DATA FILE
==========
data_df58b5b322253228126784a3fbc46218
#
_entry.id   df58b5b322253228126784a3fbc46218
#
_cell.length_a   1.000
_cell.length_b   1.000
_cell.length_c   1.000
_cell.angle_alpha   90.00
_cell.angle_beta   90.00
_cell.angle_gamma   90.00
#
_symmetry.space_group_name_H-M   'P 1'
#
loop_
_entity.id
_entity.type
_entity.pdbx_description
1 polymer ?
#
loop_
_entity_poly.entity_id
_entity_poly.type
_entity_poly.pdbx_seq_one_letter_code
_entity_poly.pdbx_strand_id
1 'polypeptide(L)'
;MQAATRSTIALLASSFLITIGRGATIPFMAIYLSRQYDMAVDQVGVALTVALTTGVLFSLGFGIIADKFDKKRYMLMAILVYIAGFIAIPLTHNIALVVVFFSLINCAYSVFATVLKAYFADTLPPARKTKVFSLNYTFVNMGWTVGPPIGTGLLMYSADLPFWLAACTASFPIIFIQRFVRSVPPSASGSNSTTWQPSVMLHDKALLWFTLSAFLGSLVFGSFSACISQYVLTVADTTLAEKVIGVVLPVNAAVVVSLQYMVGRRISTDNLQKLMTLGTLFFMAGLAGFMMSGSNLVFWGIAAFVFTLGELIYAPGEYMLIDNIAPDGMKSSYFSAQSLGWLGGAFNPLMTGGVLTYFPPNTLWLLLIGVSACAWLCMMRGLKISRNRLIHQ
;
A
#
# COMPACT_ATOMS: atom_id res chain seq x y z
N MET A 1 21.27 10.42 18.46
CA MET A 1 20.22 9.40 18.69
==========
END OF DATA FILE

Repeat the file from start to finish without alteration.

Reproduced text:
data_df58b5b322253228126784a3fbc46218
#
_entry.id   df58b5b322253228126784a3fbc46218
#
_cell.length_a   1.000
_cell.length_b   1.000
_cell.length_c   1.000
_cell.angle_alpha   90.00
_cell.angle_beta   90.00
_cell.angle_gamma   90.00
#
_symmetry.space_group_name_H-M   'P 1'
#
loop_
_entity.id
_entity.type
_entity.pdbx_description
1 polymer ?
#
loop_
_entity_poly.entity_id
_entity_poly.type
_entity_poly.pdbx_seq_one_letter_code
_entity_poly.pdbx_strand_id
1 'polypeptide(L)'
;MQAATRSTIALLASSFLITIGRGATIPFMAIYLSRQYDMAVDQVGVALTVALTTGVLFSLGFGIIADKFDKKRYMLMAILVYIAGFIAIPLTHNIALVVVFFSLINCAYSVFATVLKAYFADTLPPARKTKVFSLNYTFVNMGWTVGPPIGTGLLMYSADLPFWLAACTASFPIIFIQRFVRSVPPSASGSNSTTWQPSVMLHDKALLWFTLSAFLGSLVFGSFSACISQYVLTVADTTLAEKVIGVVLPVNAAVVVSLQYMVGRRISTDNLQKLMTLGTLFFMAGLAGFMMSGSNLVFWGIAAFVFTLGELIYAPGEYMLIDNIAPDGMKSSYFSAQSLGWLGGAFNPLMTGGVLTYFPPNTLWLLLIGVSACAWLCMMRGLKISRNRLIHQ
;
A
#
# COMPACT_ATOMS: atom_id res chain seq x y z
N MET A 1 21.27 10.42 18.46
CA MET A 1 20.22 9.40 18.69